Check in and get feedback. Respectful communication isn't rocket science. Keep it simple. Ask the person you are talking to if you are being respectful. If they request you to do something (e.g., sit down, step back, lower your voice), comply if you feel it will help the conversation. By considering a request, you are showing you care about making the other person feel comfortable. It can be the difference between a good and bad conversation.
Body language, The common saying is communication is over 90% body language (nonverbal communication). Pay attention to physical cues. If you or your partner are exhibiting any cues of frustration (e.g., arms crossed, eyes rolling, clenching fists, tone), then address it or take a break. This applies to any feeling. Our body is always presenting signals about how we are feeling (For more on the body-emotion connection, click here). Body language is a great way to assess how a conversation is progressing or deteriorating.
Give your undivided attention. Put down the laptop or smartphone and make eye contact. If you are multi-tasking during a conversation, you are asking for trouble. For you, multi-tasking may mean you are doing your best to make time to talk while meeting other demands. For the other person, multi-tasking might mean that they aren't important enough for your undivided attention. Everyone is busy, but taking 5 minutes out of your day may prevent an argument that lasts hours or days.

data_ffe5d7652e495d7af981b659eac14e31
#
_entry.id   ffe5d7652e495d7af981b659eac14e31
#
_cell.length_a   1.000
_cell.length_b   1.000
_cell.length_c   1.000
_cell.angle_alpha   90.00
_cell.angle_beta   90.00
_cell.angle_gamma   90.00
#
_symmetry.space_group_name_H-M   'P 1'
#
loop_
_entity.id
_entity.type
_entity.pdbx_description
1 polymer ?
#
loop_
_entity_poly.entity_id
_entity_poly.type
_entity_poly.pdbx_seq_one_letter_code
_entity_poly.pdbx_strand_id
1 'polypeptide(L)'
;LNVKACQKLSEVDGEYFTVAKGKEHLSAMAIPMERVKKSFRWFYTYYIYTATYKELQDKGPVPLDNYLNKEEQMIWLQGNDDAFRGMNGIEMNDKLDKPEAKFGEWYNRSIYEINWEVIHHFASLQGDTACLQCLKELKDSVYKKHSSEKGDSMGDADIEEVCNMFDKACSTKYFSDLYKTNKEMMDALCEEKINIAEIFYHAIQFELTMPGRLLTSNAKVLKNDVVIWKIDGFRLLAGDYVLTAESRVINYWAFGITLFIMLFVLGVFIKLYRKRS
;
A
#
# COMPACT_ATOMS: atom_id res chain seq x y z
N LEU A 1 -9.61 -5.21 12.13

Summarize what has been said. Summarizing what the other person says is a great way to show that you are paying attention. It's an effective technique to ensure you comprehend the other person's message. If you have trouble focusing, repeating the information can save you from frustration and misunderstandings. Summarizing what has been said allows for the other person to determine if they are accurately expressing their thoughts and feelings. If you have ever said or thought, "That's not what I meant" or "You took that the wrong way", summarizing what someone says might be beneficial.
Conversations can be positive, negative, or both. But each person can ensure that respect is maintained throughout the conversation. Staying respectful keeps your relationship strong, even if there is a disagreement.
The next post will focus on when conversations deteriorate, and the guidelines that can help you have a healthy argument.
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Salmaan Toor is a licensed clinical psychologist practicing in Knoxville, TN. If you are interested in being notified of future posts, you can “like” The Family Center of Knoxville on facebook here or can follow me on Twitter here. Thanks for your support!